As part of the U.S. Geological Survey's National Water-Quality Assessment (NAWQA) Program, two Source Water-Quality Assessments (SWQAs) were conducted during 2004-05 in unconfined parts of the glacial aquifer system and in unconfined parts of the Prairie du Chien-Jordan aquifer in the Greater Twin Cities metropolitan area of Minnesota and Wisconsin. SWQAs are two-phased sampling activities in the NAWQA Program. The first phase evaluated the occurrence of 265 (258 are included in this report) anthropogenic organic compounds (AOCs) through monitoring source water in 30 of the largest-producing community water system wells completed in the aquifers underlying the Greater Twin Cities metropolitan area. The AOCs included volatile organic compounds (VOCs), pesticides, and other AOCs. During the second phase of the study, 15 of the original community water system wells, those with the greatest number of AOC detections, were resampled along with associated finished water. Results from the first phase of sampling indicated that 40 AOCs were detected, and 83 percent of the samples had at least one detected AOC. Concentrations of AOCs detected in the source water generally were low (defined in this report as concentrations less than 1.0 microgram per liter). Human-health benchmarks for these compounds (Maximum Contaminant Levels for regulated compounds or Health-Based Screening Levels for unregulated compounds, when they existed) typically were not exceeded. Fifteen VOCs were detected in the source-water samples. However, concentrations were low. Seventeen pesticide compounds were detected generally at concentrations less than concentrations for VOCs. Most of the pesticide compounds detected were triazine- or alachlor-parent compounds or their breakdown products. Eight other AOCs were detected in the source-water samples but generally at low concentrations. Results from the second phase of sampling indicated a total of 13 and 12 VOCs were detected in source-water and in finished-water samples, respectively. Most of the VOCs, except for those associated with disinfection by-products, were detected more frequently in source-water samples than in finished- water samples. Concentrations of most VOCs detected in either source water or finished water were less than human-health benchmarks. Twenty-one pesticide compounds were detected in either source water or finished water. Concentrations of detected pesticides in source-water and finished-water samples were low. The most frequently detected compounds in both the source and finished water were triazine-parent pesticides or their breakdown products and breakdown products of alachlor and metolachlor. In general, pesticides, if detected in source water, also were detected in the corresponding finished water. Concentrations of pesticides detected were less than human-health benchmarks in both source and finished water. A total of nine other AOCs were detected in the source-water or finished-water samples, and about the same number of compounds was detected in each of the sample groups in either source water or finished water. Detected concentrations of other AOCs were low. Water-quality results from source-water samples were compared to characterize differences between aquifers. VOC and other AOC detections were more frequent in water from the Prairie du Chien-Jordan aquifer compared to the glacial aquifer. Pesticides, however, were detected more frequently in the glacial aquifer. On the basis of study results, the hydrogeologic setting, land use, and aquifer productivity are important in explaining the occurrence of AOCs in community water system wells. Results of this study indicate that monitoring for pesticides in source water generally indicates the potential occurrence of pesticides in finished water but that this is not necessarily true of VOCs. Additional monitoring is needed to better understand the occurrence of other AOCs in source and finished waters.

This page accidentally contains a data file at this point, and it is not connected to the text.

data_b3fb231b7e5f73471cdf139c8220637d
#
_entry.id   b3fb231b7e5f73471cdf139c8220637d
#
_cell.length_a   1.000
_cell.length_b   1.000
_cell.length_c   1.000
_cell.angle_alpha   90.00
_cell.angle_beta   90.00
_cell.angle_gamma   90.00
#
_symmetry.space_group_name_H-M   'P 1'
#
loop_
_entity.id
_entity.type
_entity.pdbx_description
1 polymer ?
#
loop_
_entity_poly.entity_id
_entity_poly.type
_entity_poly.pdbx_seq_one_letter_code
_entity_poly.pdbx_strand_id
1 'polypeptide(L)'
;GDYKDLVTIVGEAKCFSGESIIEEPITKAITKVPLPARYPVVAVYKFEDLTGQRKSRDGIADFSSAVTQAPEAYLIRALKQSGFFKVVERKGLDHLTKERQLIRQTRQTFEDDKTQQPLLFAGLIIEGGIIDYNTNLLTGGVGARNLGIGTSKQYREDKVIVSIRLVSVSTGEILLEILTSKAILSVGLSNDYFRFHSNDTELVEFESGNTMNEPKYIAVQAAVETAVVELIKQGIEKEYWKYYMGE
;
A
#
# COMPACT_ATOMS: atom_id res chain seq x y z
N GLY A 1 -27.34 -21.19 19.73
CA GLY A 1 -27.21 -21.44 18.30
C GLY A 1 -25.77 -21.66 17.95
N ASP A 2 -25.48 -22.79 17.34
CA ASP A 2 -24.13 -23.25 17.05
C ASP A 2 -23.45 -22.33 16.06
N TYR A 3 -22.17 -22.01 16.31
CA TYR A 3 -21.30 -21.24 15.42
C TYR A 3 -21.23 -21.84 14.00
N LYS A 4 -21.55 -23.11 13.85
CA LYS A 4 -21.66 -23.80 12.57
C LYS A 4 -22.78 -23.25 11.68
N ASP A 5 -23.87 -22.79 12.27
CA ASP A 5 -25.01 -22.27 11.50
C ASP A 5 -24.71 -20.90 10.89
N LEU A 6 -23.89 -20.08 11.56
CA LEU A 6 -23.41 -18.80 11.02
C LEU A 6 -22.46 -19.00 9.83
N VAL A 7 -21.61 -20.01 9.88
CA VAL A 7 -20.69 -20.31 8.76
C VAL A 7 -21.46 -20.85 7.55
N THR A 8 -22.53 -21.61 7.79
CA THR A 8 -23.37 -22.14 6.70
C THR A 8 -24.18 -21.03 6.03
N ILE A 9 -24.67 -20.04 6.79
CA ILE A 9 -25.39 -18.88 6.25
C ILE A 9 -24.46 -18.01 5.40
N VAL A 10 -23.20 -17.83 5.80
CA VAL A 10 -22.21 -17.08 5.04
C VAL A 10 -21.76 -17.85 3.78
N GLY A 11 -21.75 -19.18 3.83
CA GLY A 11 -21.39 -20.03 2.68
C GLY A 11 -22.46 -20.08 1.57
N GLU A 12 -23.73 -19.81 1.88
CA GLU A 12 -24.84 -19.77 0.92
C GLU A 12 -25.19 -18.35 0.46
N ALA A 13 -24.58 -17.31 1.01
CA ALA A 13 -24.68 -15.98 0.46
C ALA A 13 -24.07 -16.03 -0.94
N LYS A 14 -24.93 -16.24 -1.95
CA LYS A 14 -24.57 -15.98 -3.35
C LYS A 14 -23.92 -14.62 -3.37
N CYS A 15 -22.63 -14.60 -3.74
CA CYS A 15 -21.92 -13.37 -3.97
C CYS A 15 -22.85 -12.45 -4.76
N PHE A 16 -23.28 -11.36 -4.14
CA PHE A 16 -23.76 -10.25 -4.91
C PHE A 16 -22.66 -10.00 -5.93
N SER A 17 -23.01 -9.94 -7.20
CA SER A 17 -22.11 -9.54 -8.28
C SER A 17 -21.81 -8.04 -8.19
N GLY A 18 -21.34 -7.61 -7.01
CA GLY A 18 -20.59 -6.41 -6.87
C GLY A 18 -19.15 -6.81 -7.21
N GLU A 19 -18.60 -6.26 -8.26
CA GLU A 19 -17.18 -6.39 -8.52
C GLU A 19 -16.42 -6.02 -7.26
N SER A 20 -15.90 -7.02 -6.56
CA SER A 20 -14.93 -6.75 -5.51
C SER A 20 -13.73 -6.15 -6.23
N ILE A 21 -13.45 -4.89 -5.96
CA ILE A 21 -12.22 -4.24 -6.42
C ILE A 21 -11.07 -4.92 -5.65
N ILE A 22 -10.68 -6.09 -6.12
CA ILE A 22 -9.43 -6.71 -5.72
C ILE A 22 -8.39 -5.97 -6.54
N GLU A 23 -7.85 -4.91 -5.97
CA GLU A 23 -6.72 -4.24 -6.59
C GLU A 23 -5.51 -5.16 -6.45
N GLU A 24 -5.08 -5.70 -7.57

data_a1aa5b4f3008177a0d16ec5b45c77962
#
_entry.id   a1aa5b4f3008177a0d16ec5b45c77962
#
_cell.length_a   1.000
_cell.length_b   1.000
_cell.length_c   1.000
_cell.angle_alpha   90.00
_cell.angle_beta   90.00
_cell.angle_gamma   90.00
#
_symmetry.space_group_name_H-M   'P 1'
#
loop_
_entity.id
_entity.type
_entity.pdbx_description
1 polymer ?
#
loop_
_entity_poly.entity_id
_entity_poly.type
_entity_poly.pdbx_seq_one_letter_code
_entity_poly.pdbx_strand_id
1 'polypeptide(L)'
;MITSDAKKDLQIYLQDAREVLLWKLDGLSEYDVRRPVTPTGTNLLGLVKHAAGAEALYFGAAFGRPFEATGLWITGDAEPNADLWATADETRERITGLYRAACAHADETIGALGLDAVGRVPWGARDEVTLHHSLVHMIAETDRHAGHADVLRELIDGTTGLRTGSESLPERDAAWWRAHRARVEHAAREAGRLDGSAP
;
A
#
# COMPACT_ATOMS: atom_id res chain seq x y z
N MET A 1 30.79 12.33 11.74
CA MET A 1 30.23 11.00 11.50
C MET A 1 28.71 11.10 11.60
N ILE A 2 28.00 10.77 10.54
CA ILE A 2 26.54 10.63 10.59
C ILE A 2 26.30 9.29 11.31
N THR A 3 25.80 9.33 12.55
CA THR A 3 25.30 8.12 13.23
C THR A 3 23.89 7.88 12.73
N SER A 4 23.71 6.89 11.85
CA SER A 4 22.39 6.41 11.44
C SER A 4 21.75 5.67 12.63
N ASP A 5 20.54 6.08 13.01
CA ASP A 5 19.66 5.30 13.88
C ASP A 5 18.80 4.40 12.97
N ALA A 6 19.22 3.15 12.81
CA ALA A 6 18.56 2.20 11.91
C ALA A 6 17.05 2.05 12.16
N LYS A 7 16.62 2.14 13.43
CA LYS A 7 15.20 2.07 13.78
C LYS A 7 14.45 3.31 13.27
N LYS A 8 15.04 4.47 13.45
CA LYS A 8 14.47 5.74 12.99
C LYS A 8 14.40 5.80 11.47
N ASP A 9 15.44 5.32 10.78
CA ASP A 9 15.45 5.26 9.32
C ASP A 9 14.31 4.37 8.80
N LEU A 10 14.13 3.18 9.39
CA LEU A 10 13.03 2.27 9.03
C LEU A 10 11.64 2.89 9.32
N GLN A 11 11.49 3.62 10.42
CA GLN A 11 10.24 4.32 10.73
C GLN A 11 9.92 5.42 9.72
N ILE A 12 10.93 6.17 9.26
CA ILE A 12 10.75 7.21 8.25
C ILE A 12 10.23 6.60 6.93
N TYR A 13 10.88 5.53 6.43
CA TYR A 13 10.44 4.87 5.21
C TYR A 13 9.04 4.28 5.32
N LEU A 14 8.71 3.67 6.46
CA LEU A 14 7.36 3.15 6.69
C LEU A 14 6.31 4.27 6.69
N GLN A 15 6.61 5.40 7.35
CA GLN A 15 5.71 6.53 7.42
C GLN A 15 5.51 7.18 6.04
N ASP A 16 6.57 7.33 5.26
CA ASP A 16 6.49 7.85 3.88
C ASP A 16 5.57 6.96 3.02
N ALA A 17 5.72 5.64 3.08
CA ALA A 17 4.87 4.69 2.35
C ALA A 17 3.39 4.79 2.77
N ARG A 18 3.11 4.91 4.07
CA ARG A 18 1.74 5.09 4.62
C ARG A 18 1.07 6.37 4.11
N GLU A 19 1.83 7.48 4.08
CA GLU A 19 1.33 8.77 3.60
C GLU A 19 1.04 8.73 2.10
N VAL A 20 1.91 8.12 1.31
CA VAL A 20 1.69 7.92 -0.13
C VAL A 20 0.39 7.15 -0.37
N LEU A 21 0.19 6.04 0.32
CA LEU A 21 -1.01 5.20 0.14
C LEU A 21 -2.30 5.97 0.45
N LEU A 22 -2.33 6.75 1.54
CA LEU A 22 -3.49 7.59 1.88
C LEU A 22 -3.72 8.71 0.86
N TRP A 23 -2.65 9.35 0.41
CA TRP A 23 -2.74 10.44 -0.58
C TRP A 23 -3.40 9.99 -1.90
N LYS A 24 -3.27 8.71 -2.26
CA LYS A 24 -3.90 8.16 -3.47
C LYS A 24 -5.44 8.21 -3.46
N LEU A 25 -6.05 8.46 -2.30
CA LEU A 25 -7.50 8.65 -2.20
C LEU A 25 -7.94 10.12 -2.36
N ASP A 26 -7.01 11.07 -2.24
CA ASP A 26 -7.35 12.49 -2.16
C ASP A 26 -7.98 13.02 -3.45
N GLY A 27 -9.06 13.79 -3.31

Tornes, Lan H.; Stark, James R.; Hoard, Christopher J.; Smith, Erik A.